Employers Can Still Discriminate Against Pregnant Women — How Do We Stop This?

Despite the fact that the Pregnancy Discrimination Act passed into law way back in 1978, women today still fear how having a child will impact their careers. These fears pass the merit test — even in 2019, some employers continue to find sneaky ways to circumvent the law and derail the aspirations of women hoping to balance a successful career with motherhood.

Pregnancy discrimination doesn't only harm the targeted woman. Society as a whole suffers when new and old mothers alike receive walking papers through no fault of their own. Here's how employers continue to exhibit bias toward expectant mothers and what we must do to address this issue.

Photo illustration by Slate. Photos by Thinkstock, Heather Mount on Unsplash, and Alex Kotliarskyi on Unsplash.

Photo illustration by Slate. Photos by Thinkstock, Heather Mount on Unsplash, and Alex Kotliarskyi on Unsplash.

The Silent Plague of Pregnancy Discrimination

Few employers blatantly declare an expectant woman is unfit for work. That would give women legal leverage to protest their mistreatment in the courts. To justify treating pregnant women differently, managers need to get a bit creative to circumvent the law.

One way employers justify discrimination against pregnant women involves the use of performance evaluations. Many businesses implement these in a genuine attempt to reward their best employees with bonuses and other incentives. The problem arises when a supervisor deliberately writes a pregnant woman up for the same behavior male employees engage in without consequence.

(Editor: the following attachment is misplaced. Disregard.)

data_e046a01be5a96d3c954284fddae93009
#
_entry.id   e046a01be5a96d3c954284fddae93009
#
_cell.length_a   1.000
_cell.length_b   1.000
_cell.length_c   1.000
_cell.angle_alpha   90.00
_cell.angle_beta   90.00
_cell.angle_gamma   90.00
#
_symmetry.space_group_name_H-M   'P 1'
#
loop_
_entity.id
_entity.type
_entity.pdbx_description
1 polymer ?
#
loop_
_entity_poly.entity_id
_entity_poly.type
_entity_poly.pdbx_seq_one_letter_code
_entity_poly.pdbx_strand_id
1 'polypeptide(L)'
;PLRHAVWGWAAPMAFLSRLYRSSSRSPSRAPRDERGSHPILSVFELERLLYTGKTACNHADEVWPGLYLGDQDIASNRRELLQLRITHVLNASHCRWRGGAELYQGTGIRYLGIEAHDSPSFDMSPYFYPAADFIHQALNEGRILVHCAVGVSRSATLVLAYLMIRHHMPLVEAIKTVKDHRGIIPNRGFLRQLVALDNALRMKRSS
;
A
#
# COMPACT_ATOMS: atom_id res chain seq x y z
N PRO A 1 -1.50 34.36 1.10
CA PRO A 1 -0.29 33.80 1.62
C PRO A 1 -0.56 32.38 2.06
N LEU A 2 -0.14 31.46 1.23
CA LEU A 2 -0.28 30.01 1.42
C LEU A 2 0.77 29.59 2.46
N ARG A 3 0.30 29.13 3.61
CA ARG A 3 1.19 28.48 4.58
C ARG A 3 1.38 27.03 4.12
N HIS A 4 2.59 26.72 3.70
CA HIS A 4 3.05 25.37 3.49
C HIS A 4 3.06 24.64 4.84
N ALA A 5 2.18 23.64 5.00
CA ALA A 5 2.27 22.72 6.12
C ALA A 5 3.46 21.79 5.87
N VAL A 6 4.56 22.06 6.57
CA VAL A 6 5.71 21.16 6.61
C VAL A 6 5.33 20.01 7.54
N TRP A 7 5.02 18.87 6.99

Because performance evals naturally contain a subjective component, managers can skew the evaluations of women who are pregnant or whom they fear may become pregnant by creating a paper trail indicating job ineptitude. In reality, though, the woman is performing at an equivalent level as her male colleagues. Savvy supervisors understand that, should a woman bring a discrimination suit, they will need to provide documentation to prove a pattern of inadequate performance.

Additionally, the Pregnancy Discrimination Act only applies to employers with more than 15 employees. Considering that nearly 90 percent of U.S. employers have fewer than 20 employees, this leaves a considerable pool of women workers unprotected by federal law. Some jurisdictions, not all, have adopted additional anti-discrimination statues, but women lacking such protections have scant legal recourse.

Women seeking new employment during pregnancy face additional hurdles, especially if they've begun to show. While discriminating remains illegal during the hiring process, many women experience difficulty when trying to prove that discrimination, not other factors like lack of experience, culled her from the applicant pool.

Why Do Employers Still Discriminate?